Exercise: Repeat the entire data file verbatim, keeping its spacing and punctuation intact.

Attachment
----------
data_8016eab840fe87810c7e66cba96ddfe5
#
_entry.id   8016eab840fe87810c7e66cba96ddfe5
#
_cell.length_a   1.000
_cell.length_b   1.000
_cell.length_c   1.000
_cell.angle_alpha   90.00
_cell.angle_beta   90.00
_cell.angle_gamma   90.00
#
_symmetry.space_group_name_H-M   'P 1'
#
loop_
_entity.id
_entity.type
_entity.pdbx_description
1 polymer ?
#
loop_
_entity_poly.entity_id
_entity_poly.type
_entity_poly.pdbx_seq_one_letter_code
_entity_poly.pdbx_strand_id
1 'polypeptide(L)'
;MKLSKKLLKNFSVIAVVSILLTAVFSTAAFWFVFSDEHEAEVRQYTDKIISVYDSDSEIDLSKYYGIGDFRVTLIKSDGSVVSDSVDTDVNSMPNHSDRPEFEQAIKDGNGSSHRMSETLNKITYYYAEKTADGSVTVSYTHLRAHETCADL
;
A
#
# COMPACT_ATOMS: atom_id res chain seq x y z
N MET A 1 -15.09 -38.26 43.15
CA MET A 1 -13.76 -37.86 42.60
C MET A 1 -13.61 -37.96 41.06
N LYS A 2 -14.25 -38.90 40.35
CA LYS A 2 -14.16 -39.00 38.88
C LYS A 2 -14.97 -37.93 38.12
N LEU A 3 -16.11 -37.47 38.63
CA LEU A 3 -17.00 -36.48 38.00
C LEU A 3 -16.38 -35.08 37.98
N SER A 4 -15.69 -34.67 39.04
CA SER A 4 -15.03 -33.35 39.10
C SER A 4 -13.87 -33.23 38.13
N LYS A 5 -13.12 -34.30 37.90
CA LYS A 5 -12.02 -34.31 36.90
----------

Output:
data_8016eab840fe87810c7e66cba96ddfe5
#
_entry.id   8016eab840fe87810c7e66cba96ddfe5
#
_cell.length_a   1.000
_cell.length_b   1.000
_cell.length_c   1.000
_cell.angle_alpha   90.00
_cell.angle_beta   90.00
_cell.angle_gamma   90.00
#
_symmetry.space_group_name_H-M   'P 1'
#
loop_
_entity.id
_entity.type
_entity.pdbx_description
1 polymer ?
#
loop_
_entity_poly.entity_id
_entity_poly.type
_entity_poly.pdbx_seq_one_letter_code
_entity_poly.pdbx_strand_id
1 'polypeptide(L)'
;MKLSKKLLKNFSVIAVVSILLTAVFSTAAFWFVFSDEHEAEVRQYTDKIISVYDSDSEIDLSKYYGIGDFRVTLIKSDGSVVSDSVDTDVNSMPNHSDRPEFEQAIKDGNGSSHRMSETLNKITYYYAEKTADGSVTVSYTHLRAHETCADL
;
A
#
# COMPACT_ATOMS: atom_id res chain seq x y z
N MET A 1 -15.09 -38.26 43.15
CA MET A 1 -13.76 -37.86 42.60
C MET A 1 -13.61 -37.96 41.06
N LYS A 2 -14.25 -38.90 40.35
CA LYS A 2 -14.16 -39.00 38.88
C LYS A 2 -14.97 -37.93 38.12
N LEU A 3 -16.11 -37.47 38.63
CA LEU A 3 -17.00 -36.48 38.00
C LEU A 3 -16.38 -35.08 37.98
N SER A 4 -15.69 -34.67 39.04
CA SER A 4 -15.03 -33.35 39.10
C SER A 4 -13.87 -33.23 38.13
N LYS A 5 -13.12 -34.30 37.90
CA LYS A 5 -12.02 -34.31 36.90